I’ve been told that there are 75 museums in Washington D.C., alone. If you have ever traveled to the District of Columba, you know firsthand the dilemma of trying to decide what to see among so many wonderful possibilities. This past summer, Al Erisman and I had the opportunity to visit the Newseum, a fascinating museum covering the world of news and media.
The Newseum is a beautiful 250,000-square-foot museum that covers five centuries of news history through state-of-the-art technology and hands-on exhibits. It opened in its present location in 2008, moving from its previous location in Arlington, Virginia.
Al and I spent about 90 minutes in the Newseum, though you could easily spend an entire afternoon. The Newseum consists of a concourse level and six floors of exhibits. We started our journey on the lower levels and worked our way up. Many of the exhibits change, so be sure to visit the Newseum’s virtual tour for current information. Here are a few highlights from our visit:
Concourse level: Here you encounter eight complete sections of the Berlin Wall, as well as an East German guard tower. Also, on the concourse level is an FBI exhibit that features the Unabomber’s actual backwoods cabin.
Level 1: This is where you eat, check your coat, and visit the Newseum store. The Annenberg Theater is located on this floor, and features a wonderful 3-D film covering the history of news and media. The film is arresting, as is the exhibit next door that showcases a wide array of Pulitzer award-winning photos.
Level 2: Here you will find an interactive newsroom that is fun for kids. I had to pull Al away from playing anchorman. On this level, we also visited the interactive Ethics Center. Based on your answers to news-oriented ethics questions, the exhibit’s kiosks adjust their responses by playing archived video interviews of leading journalists in the field who offer commentary on your particular viewpoint. We found this to be a great way to wrestle with tough questions that don’t always have clear right and wrong answers.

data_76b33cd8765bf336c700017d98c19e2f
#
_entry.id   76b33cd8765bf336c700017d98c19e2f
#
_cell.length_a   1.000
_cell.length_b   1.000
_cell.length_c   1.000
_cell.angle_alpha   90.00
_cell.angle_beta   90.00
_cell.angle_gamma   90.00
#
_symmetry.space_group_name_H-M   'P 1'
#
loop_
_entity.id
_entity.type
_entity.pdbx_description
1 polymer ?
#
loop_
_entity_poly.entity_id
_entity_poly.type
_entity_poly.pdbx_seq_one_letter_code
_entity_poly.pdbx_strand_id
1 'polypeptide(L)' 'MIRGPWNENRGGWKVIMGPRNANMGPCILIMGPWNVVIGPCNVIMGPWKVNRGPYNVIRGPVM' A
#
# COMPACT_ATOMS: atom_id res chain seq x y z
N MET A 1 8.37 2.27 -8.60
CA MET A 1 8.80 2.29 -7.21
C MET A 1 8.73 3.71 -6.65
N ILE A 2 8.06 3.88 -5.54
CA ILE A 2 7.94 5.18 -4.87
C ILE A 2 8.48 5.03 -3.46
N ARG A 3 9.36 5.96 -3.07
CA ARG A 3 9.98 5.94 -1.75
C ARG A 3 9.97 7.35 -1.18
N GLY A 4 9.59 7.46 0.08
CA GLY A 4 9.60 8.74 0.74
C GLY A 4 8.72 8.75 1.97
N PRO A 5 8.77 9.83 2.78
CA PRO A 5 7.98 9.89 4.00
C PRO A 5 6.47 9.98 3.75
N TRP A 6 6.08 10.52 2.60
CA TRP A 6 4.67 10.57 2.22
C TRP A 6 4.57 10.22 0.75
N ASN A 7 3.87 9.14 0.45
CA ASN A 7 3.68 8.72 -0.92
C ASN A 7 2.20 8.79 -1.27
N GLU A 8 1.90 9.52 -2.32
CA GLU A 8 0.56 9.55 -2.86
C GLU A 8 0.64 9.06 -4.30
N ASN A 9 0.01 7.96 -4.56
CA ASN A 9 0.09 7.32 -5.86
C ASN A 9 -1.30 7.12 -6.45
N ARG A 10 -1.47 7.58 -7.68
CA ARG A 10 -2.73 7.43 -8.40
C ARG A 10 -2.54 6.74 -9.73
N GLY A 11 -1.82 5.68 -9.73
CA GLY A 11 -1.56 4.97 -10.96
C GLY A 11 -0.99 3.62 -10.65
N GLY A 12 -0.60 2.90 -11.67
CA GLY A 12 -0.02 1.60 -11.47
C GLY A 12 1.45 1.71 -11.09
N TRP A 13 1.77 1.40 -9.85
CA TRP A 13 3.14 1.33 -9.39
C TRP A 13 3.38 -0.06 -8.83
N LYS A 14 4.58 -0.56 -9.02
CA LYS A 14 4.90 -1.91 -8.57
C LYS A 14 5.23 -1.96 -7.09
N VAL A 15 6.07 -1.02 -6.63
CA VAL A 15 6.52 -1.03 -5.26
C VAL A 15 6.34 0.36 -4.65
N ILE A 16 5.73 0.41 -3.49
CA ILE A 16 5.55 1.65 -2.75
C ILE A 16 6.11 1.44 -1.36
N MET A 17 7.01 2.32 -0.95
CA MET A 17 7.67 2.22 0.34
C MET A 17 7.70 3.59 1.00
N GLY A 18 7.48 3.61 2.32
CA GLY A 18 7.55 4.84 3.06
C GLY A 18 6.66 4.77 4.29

Level 3: This floor covers the history of Internet, TV, and radio news, and tells the story of American journalist, Edward R. Murrow. There is also a poignant memorial honoring the lives of journalists who have died while covering their stories.
Level 4: Here you can step inside Tim Russert’s NBC bureau office, tour a First Amendment exhibit, or visit the 9/11 gallery. You can also watch a film called The President’s Photographer, which offers behind-the-scenes images of what it is like to live and work as the president of the United States.
Level 5: On this floor, there are galleries that cover 500 years of news history, as well as some of the greatest books ever written on political thought and action. The Magna Carta is featured, as are The Federalist Papers. Some of our most iconic newspaper headlines and front pages are also displayed on this floor.
Level 6: With a panoramic view of the U.S. Capitol, the National Gallery of Art, the National Archives, and the Washington Monument, this floor plays host to current news and headlines. More than 80 newspapers worldwide are displayed daily, offering a real-time glimpse into our interconnected, yet culturally diverse, world.
If you are in the Metro D.C. area, be sure to pay the Newseum a visit. There is more than enough to interest the entire family. Walking through the exhibits will demonstrate in striking fashion how quickly the world of news media is changing. The experience will also pull on your heart strings as you relive significant days of your own past in which tragedies and triumphs that shaped our world were experienced though the news.